My last column, “The Next Milestone,” hit the Net on a Monday.
The next day, a major announcement concerning Milestone Media, Inc., the first mainstream Black-owned comic book company to have a business partnership with DC Comics, was reported throughout entertainment circles with the impact of an atomic bomb.
Warner Bros., the parent company of DC Comics, announced Blue Ribbon Content as the official name of its short-form digital division, and revealed one of their premiere projects set for the digital entertainment realm to be a live-action “Static Shock” series.
“Static Shock” is based on the Milestone hero Static, a Black teenager with a genius I.Q. and the superhuman ability to generate electricity for various purposes, including, of course, fighting for what’s right against the villains of the world.
This upcoming live-action series is nothing less than a major victory for Milestone Media, Inc., its founders and alumni, Warner Bros., and all of the fans whose support for Milestone and Static made the character a viable choice for this digital entertainment platform.
Milestone Co-Founder Michael Davis penned a detailed and revelatory column on the history of Milestone Media, Inc. and the multilayered origin of Static, to set the record straight and kick off this new era for the character and its creators.
Many characters and intellectual properties which we love are maintained with hard work and love by a legion of creators, and the list is long for Static, to the point where I would need a handful of columns to give each and every person their proper due.
I’d like to take this time to talk about one writer in particular.
Wikipedia will tell you Maddie was born “Adam Blaustein,” which is true and how I first came to know her, but she died as “Maddie,” and I will refer to her as such throughout this story.
Maddie and I worked at Milestone at the same time. She was charming, intelligent, and talented.
The “Static” comic book was first written by Dwayne McDuffie, Co-Founder and Editor-in-Chief of Milestone, and Robert Washington III. After the initial storyline, Dwayne handed Bob (as a lot of us affectionately called Robert) the reins and he was the solo writer of “Static.” Bob’s style was so unique in voice, clever and vibrant, that it was compared to the quintessential Spider-Man stories in spirit, and deservedly so. Bob’s writing was so intrinsic to the identity of “Static” that any writer who followed had big shoes to fill, and they knew it.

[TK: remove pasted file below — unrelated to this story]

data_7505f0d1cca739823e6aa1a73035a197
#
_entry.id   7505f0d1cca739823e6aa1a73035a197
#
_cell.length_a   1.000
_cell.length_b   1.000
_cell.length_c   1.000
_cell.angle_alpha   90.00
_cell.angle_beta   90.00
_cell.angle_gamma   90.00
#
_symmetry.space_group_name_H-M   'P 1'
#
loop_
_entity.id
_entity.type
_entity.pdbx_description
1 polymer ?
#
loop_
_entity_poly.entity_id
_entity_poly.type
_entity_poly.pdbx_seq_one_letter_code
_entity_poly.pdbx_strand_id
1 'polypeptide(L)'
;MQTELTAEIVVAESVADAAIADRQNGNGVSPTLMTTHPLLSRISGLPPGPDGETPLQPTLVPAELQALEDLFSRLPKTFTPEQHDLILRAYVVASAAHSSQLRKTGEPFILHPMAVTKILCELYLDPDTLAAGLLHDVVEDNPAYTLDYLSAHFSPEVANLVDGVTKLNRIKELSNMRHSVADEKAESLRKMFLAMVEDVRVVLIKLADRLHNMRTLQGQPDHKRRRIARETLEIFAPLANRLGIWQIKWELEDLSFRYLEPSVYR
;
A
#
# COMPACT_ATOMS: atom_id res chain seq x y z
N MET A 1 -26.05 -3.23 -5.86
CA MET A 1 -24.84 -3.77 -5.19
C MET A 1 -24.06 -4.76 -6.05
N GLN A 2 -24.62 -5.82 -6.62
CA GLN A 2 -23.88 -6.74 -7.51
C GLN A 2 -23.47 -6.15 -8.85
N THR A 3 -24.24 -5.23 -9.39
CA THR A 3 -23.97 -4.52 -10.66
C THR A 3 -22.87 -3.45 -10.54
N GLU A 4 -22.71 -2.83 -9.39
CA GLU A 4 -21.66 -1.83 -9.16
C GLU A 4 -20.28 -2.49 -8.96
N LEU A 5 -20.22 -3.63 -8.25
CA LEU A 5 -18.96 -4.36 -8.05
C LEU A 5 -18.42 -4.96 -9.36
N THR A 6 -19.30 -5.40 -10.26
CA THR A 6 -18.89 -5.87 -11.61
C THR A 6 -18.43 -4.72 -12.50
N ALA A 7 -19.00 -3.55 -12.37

The first writer to follow Bob’s run was Ivan Velez, Jr., the author of such groundbreaking comics as “Tales From The Closet” and Milestone’s “Blood Syndicate.”
The second writer to follow Bob’s run was Maddie, along with her life partner and co-writer Yves Fezzani. She viewed the opportunity as an honor, took it on, and gave her own distinctive style and flair to the mythology of Milestone’s most popular teenage hero.
In fact, her first issue, “Static” #31, was illustrated by the legendary Gil Kane, co-creator of the popular DC Comics superhero Green Lantern and easily one of the seminal comic book illustrators of the industry’s highly-respected Silver Age of Comics.
Now that’s a way to start a comic book run, and Maddie did so in expert fashion.
Maddie was transgender, and not only did she not shy away from this in her professional life, but she explored gender identity in the Milestone miniseries “Deathwish.” Based on the vigilante character introduced in Milestone’s “Hardware” series, the story was focused on Marisa Rahm, the city’s first transgender detective. The character of Deathwish was really a foil for Marisa, because through hunting down Deathwish, she was profoundly transformed and affected. The love story explored the transgender community and lifestyle from Maddie and Yves’ authentic point of view, and this story was told in 1994.